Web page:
Book Review: Buying A Home (Financial Literacy: Planning For The Future)

Buying A Home (Financial Literacy: Planning For The Future), by WeissRatings

While my first experience with this particular series was a bit disappointing, this book provided the sort of information I was most interested in. Buying a home is something that many people plan to do and would wish to do, and there are some definite struggles in the way that the purchase can work itself out. One area where this book excels is in providing a lot of information about buying a house, including what was most interesting to me, a county-by-county comparison of median home prices in the United States in the not very distant past, where one can see the massive differences in property values from one area to another. As might be imagined, there are definitely some trade-offs as far as this is concerned, since the lower the price of property in a given area, the more home one can buy for the same amount of money, and the lower the price of property, the lower the prices of taxes, and these are big concerns for many of us. By and large, this is a book that is easy to recommend for those looking to buy a house, and not even necessarily in the near future, given the ways that one can prepare by seeking a good enough credit score as well as enough savings to make the process easier.

This book is a bit more than 120 pages including its appendices. It begins with a look at the housing market when the book was published in 2019, making it a fairly recent book. After that there are sections on preparation, affordability, fair housing, checking one’s credit score, and dealing with online banks as opposed to brick and mortar ones. There are sections on mortgage preapproval, shopping for a home, types of homes, and location. There is a checklist for house hunting, a recommendation to hire a realtor, as well as questions to ask a potential realtor. There are discussions about markets, the length of the home buying process, offers, home inspections, escrow & closing, securing a loan, types of loans, as well as mortgage insurance. After that comes a discussion on special programs that can reduce costs, debt-to-income ratio as well as loan-to-value ratio, benefits and disadvantages of conventional loans and FHA loans, a look at the impact of credit score on loans, loan limits, home owner’s insurance, lawyers, patience, as well as home value and gross monthly rent by county, and highly recommended banks and recommended and weakest homeowner’s insurers. After all of this comes appendices on helpful resources, contact info for state insurance commissioners, a glossary, suggestions for further reading, what the ratings in the book mean, and terms and conditions.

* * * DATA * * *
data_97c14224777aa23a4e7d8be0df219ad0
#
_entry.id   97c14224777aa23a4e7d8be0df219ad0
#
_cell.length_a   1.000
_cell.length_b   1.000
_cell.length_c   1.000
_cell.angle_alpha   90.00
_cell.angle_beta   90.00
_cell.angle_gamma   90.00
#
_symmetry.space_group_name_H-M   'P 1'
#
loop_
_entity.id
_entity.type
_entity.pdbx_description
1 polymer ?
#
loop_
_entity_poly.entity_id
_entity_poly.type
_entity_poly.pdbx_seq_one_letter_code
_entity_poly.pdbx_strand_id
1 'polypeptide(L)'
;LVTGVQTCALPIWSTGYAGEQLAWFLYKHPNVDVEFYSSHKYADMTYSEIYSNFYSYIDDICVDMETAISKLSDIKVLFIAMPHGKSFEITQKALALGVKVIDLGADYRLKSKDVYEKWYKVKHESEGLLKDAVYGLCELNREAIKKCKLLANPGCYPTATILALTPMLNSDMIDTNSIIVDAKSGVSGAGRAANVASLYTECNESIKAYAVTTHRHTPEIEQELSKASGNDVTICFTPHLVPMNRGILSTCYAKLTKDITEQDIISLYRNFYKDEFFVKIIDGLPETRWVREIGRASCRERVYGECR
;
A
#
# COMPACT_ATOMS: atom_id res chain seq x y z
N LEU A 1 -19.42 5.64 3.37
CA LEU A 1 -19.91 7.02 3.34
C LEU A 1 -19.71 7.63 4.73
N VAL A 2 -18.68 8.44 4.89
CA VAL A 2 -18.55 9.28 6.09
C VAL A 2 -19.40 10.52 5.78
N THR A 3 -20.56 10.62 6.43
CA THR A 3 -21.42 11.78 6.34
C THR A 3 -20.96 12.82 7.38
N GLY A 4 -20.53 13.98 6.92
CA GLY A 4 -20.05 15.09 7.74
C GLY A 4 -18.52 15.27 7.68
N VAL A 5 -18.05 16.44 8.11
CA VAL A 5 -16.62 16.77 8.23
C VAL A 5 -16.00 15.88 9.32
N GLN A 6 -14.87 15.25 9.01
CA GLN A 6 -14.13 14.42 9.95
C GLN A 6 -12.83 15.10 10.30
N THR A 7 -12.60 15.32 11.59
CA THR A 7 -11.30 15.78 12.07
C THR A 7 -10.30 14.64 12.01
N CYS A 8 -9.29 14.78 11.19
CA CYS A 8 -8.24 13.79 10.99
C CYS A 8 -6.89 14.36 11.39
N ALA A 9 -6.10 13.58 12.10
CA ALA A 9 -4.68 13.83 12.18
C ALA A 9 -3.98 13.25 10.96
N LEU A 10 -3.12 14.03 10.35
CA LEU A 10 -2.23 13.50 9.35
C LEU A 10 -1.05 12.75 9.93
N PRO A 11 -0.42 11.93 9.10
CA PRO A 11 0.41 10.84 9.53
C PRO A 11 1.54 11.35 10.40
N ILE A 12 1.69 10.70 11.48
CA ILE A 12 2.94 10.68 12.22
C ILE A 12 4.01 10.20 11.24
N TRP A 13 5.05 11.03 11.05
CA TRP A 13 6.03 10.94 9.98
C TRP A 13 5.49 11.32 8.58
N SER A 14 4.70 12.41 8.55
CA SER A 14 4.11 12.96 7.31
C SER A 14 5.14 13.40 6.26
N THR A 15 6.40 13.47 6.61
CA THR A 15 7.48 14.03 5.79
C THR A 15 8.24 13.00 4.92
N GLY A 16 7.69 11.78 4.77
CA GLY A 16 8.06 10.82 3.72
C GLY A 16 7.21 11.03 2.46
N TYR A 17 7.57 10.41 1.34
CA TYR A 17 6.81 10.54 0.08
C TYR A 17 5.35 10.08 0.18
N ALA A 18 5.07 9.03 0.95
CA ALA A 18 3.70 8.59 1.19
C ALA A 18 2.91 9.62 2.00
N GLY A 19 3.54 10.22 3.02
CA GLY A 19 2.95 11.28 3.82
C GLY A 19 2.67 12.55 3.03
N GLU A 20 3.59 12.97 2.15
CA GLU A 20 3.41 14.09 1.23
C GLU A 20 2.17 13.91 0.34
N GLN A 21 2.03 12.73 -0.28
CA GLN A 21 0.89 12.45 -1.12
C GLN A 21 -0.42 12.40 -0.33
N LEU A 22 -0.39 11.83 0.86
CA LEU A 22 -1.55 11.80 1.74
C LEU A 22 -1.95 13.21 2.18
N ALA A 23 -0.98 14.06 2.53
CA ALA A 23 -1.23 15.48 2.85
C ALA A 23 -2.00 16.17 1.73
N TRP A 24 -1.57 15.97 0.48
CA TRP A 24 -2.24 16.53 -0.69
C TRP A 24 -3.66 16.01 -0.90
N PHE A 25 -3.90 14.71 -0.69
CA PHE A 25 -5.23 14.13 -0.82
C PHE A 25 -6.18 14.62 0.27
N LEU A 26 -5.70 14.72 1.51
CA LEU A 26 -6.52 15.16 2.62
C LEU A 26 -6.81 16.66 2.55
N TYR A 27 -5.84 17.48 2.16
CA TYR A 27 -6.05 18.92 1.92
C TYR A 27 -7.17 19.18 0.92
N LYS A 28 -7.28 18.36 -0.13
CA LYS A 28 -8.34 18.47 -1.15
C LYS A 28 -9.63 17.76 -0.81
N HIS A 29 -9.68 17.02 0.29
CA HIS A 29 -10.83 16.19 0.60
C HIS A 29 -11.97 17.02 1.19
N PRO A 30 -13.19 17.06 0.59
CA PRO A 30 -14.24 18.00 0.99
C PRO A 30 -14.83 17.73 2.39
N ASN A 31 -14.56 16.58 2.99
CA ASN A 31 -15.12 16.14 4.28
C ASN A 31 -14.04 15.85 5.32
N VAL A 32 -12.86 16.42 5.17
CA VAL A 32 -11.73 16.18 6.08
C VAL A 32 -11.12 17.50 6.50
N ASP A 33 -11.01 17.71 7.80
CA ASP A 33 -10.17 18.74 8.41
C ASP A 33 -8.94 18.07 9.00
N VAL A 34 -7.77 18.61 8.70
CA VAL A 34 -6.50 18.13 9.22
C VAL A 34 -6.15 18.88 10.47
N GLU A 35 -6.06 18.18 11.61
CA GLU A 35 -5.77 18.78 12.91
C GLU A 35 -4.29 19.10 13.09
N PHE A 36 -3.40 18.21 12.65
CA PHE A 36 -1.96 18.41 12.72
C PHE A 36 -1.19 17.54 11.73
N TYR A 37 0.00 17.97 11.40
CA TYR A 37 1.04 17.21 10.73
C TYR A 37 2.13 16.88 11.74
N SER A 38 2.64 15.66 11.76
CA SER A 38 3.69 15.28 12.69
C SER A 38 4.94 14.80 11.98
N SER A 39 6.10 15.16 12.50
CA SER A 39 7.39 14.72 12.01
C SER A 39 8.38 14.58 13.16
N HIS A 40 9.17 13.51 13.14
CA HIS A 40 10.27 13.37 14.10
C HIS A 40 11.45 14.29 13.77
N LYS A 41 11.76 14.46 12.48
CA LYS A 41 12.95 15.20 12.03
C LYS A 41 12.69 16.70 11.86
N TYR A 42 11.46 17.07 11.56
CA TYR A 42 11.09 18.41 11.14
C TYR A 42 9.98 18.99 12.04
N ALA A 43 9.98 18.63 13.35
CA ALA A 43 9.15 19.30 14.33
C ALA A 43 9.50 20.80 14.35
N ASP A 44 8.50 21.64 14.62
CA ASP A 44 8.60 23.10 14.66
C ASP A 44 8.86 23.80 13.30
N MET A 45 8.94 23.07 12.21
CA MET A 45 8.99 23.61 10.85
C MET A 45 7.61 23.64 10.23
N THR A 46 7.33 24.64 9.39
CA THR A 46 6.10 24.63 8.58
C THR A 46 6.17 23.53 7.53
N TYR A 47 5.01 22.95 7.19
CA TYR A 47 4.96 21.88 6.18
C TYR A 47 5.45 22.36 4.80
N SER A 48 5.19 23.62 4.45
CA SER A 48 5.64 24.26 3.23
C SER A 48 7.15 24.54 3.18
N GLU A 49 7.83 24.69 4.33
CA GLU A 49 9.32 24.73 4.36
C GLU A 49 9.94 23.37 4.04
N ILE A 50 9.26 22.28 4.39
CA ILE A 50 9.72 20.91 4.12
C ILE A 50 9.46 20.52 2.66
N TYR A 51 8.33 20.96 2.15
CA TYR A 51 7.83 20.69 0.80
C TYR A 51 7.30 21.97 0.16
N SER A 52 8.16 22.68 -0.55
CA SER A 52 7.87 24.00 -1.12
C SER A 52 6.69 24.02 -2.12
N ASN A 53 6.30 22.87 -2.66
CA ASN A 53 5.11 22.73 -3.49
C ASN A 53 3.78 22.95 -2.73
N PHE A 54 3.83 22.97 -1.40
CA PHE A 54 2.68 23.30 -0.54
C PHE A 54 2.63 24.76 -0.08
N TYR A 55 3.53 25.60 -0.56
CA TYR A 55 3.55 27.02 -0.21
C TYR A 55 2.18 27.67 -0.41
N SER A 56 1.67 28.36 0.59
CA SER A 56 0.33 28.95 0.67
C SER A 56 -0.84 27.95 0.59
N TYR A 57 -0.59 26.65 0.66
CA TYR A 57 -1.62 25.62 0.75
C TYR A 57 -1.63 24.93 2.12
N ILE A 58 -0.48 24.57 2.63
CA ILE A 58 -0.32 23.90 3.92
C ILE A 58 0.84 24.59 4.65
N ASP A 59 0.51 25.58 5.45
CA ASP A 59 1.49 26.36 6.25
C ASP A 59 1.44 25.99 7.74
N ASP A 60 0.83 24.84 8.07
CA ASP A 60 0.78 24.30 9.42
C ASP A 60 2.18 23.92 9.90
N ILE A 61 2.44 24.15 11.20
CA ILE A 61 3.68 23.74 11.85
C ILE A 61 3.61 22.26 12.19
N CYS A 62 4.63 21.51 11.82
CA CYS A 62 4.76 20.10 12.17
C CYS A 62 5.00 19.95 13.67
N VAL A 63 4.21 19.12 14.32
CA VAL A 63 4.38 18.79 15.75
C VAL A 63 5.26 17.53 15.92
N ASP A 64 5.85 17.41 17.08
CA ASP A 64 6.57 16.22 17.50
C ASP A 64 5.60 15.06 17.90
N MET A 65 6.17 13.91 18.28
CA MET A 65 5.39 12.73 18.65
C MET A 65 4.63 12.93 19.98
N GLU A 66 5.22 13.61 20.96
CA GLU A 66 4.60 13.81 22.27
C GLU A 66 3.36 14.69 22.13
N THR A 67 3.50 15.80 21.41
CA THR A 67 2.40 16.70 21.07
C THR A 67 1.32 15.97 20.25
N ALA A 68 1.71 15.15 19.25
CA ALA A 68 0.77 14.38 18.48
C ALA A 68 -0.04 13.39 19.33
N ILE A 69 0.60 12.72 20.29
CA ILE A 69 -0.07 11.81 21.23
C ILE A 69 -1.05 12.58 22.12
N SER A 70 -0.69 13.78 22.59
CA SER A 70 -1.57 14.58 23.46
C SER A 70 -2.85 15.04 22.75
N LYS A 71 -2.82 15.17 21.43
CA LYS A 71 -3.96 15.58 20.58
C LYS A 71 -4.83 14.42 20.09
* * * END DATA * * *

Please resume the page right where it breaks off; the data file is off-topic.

It is not surprising at all why a book on buying a home would end up being such a worthwhile one and something that would be pretty popular with readers. It is also not a surprise that this book is deeply informative. Indeed, there are a variety of ways in which this book is informative in ways that I hadn’t thought of, including the way that the book gives both strong recommendations for A and B rated finance companies and strong negative recommendations for D and F rated finance companies. These are done by state, and it is easy to see that some areas, like Florida, have a lot of particularly poor finance companies, which indicates at least some of the reasons why Florida had such difficulties when it came to the Great Recession. This book certainly provides the reader with a lot to think about, whether it comes to looking at what kind of home loan one is looking for to where one might want to buy a home and who one would want to use in order to finance the home. There are some companies that will likely make some money, and some that will lose some money, because of the recommendations that this book gives.

About nathanalbright

I'm a person with diverse interests who loves to read. If you want to know something about me, just ask.
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